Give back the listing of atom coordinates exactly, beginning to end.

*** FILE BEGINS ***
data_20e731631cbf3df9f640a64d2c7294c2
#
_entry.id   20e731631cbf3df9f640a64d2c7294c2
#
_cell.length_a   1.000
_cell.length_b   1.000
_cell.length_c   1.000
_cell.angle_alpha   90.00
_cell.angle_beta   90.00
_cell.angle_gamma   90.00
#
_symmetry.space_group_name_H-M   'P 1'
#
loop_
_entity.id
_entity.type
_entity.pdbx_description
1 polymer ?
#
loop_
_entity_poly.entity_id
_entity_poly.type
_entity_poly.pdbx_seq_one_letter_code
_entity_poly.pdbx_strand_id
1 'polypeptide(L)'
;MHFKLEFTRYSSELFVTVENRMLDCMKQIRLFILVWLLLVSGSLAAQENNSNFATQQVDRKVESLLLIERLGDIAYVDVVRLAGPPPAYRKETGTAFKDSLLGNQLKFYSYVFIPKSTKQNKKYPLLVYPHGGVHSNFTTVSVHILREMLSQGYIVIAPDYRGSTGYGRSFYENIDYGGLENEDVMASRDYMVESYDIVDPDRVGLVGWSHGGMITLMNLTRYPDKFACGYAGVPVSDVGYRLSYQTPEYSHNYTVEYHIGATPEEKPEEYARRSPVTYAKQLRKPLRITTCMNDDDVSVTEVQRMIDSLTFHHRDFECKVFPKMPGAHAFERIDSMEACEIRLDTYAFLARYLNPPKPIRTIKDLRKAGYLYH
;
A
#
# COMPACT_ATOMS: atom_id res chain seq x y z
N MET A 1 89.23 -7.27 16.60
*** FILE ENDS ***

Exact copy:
data_20e731631cbf3df9f640a64d2c7294c2
#
_entry.id   20e731631cbf3df9f640a64d2c7294c2
#
_cell.length_a   1.000
_cell.length_b   1.000
_cell.length_c   1.000
_cell.angle_alpha   90.00
_cell.angle_beta   90.00
_cell.angle_gamma   90.00
#
_symmetry.space_group_name_H-M   'P 1'
#
loop_
_entity.id
_entity.type
_entity.pdbx_description
1 polymer ?
#
loop_
_entity_poly.entity_id
_entity_poly.type
_entity_poly.pdbx_seq_one_letter_code
_entity_poly.pdbx_strand_id
1 'polypeptide(L)'
;MHFKLEFTRYSSELFVTVENRMLDCMKQIRLFILVWLLLVSGSLAAQENNSNFATQQVDRKVESLLLIERLGDIAYVDVVRLAGPPPAYRKETGTAFKDSLLGNQLKFYSYVFIPKSTKQNKKYPLLVYPHGGVHSNFTTVSVHILREMLSQGYIVIAPDYRGSTGYGRSFYENIDYGGLENEDVMASRDYMVESYDIVDPDRVGLVGWSHGGMITLMNLTRYPDKFACGYAGVPVSDVGYRLSYQTPEYSHNYTVEYHIGATPEEKPEEYARRSPVTYAKQLRKPLRITTCMNDDDVSVTEVQRMIDSLTFHHRDFECKVFPKMPGAHAFERIDSMEACEIRLDTYAFLARYLNPPKPIRTIKDLRKAGYLYH
;
A
#
# COMPACT_ATOMS: atom_id res chain seq x y z
N MET A 1 89.23 -7.27 16.60